Characterization of Human Peritoneal Dendritic Cell Precursors and Their Involvement in Peritonitis
Clinical and Experimental Immunology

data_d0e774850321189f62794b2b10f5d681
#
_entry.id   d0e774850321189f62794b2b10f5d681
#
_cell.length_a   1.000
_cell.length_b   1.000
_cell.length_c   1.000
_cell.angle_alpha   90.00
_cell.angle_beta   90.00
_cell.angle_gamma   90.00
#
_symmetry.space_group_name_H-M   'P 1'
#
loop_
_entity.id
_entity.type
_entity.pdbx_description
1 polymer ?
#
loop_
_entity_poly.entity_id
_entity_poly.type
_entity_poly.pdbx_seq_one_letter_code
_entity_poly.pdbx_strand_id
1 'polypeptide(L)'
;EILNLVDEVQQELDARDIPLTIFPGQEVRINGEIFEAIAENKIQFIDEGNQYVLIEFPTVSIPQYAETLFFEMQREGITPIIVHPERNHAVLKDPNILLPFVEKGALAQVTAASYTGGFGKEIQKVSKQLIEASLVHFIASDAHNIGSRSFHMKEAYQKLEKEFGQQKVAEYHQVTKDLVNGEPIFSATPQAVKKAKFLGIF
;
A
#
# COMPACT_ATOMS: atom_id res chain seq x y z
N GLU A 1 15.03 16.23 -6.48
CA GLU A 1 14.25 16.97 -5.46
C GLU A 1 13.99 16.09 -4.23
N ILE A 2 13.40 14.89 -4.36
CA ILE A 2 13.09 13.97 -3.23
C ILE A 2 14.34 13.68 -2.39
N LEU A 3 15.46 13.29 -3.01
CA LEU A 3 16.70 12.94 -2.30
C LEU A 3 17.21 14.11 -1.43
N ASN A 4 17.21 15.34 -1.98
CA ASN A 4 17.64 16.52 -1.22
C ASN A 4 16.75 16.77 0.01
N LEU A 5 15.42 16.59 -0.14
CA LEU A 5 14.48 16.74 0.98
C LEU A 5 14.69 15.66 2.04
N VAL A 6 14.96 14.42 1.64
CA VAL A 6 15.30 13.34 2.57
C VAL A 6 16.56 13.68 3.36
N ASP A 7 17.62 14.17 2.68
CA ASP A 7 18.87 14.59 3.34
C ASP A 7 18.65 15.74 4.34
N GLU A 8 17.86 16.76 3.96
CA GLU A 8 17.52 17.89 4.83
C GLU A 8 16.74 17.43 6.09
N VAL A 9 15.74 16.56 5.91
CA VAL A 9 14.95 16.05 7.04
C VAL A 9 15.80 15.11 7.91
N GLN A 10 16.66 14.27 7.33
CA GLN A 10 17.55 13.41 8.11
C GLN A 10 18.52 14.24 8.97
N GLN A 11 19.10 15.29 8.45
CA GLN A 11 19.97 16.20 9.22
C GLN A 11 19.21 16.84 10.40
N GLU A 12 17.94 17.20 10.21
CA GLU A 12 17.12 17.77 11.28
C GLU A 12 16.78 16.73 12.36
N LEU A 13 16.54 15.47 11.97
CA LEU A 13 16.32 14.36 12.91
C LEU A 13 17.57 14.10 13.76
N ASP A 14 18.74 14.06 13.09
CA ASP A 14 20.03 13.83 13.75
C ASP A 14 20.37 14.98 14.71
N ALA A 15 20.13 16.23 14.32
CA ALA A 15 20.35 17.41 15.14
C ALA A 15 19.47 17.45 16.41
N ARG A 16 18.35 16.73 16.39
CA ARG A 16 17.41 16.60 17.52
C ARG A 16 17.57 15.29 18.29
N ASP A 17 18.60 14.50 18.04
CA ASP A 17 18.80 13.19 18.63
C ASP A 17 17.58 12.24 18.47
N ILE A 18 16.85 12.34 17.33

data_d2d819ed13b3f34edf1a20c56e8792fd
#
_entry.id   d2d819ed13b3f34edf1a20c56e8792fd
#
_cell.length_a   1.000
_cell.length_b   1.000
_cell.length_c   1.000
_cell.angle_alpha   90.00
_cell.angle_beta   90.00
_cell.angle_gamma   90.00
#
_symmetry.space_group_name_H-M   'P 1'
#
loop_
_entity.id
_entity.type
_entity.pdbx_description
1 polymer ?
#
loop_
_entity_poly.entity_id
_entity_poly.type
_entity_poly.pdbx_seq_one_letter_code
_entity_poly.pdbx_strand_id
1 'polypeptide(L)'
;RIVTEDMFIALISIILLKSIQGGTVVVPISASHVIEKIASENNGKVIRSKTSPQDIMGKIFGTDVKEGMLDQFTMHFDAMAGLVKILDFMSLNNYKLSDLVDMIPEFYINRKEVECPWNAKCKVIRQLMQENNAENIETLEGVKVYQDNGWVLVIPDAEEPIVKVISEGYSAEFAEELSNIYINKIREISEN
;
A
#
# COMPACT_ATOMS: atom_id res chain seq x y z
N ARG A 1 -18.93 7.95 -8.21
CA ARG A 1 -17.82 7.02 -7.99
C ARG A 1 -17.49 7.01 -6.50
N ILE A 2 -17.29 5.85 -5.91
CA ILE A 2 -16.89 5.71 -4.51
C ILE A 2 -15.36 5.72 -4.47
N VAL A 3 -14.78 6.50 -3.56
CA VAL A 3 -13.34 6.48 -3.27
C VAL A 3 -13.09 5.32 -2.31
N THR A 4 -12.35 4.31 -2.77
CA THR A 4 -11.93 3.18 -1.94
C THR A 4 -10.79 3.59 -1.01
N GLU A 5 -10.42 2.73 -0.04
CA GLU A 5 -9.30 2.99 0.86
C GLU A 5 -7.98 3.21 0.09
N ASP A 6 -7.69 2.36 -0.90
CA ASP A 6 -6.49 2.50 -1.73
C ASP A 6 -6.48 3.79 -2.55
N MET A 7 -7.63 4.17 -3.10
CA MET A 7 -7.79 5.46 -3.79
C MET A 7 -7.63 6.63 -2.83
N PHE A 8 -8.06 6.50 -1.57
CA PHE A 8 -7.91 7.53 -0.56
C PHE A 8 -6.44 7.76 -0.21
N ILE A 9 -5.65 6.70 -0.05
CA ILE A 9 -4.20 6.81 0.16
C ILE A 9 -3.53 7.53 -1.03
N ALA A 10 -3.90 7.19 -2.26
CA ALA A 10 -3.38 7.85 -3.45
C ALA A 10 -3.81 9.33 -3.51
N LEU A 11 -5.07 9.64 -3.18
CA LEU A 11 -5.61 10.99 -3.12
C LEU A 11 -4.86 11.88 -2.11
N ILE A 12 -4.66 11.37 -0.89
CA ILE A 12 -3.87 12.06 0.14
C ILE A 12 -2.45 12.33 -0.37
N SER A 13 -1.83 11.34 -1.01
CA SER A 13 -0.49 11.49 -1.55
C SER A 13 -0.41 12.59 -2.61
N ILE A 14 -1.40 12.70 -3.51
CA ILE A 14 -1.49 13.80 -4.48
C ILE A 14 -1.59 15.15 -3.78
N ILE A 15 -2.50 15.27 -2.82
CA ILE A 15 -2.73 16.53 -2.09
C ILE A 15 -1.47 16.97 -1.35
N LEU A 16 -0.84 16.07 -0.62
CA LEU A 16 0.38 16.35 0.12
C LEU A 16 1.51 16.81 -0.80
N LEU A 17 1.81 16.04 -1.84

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Scattered evidence suggests that the human peritoneal cavity contains cells of the dendritic cell (DC) lineage but their characterization is missing. Here, we report that the peritoneal cavity of normal subjects and of stable patients on peritoneal dialysis (PD) contains a population of CD14(+) cells that can differentiate into DCs or macrophages. Within this pool, we characterized a CD14(+)CD4(+) cell subset (2.2% of the peritoneal cells) fulfilling the definition of myeloid DC precursors or pre-DC1 cells. These cells expressed high levels of HLA-DR, CD13, CD33, and CD86, and low levels of CD40, CD80, CD83, CD123, CD209, TLR-2 and TLR-4. These cells retained CD14 expression until late stages of differentiation, despite concomitant up-regulation of DC-SIGN (CD209), CD1a, CD80 and CD40. Peritoneal pre-DC1 cells had endocytic capacity that was down-regulated upon LPS/IFN-gamma stimulation, were more potent allo-stimulators than peritoneal CD14(+)CD4(-/lo) cells and monocyte-derived macrophages, and induced Th1 cytokine responses. More importantly, the number of peritoneal pre-DC1 cells increased during PD-associated peritonitis, with a different profile for Gram positive and Gram negative peritonitis, suggesting that these cells participate in the induction of peritoneal adaptive immune responses, and may be responsible for the bias towards Th1 responses during peritonitis.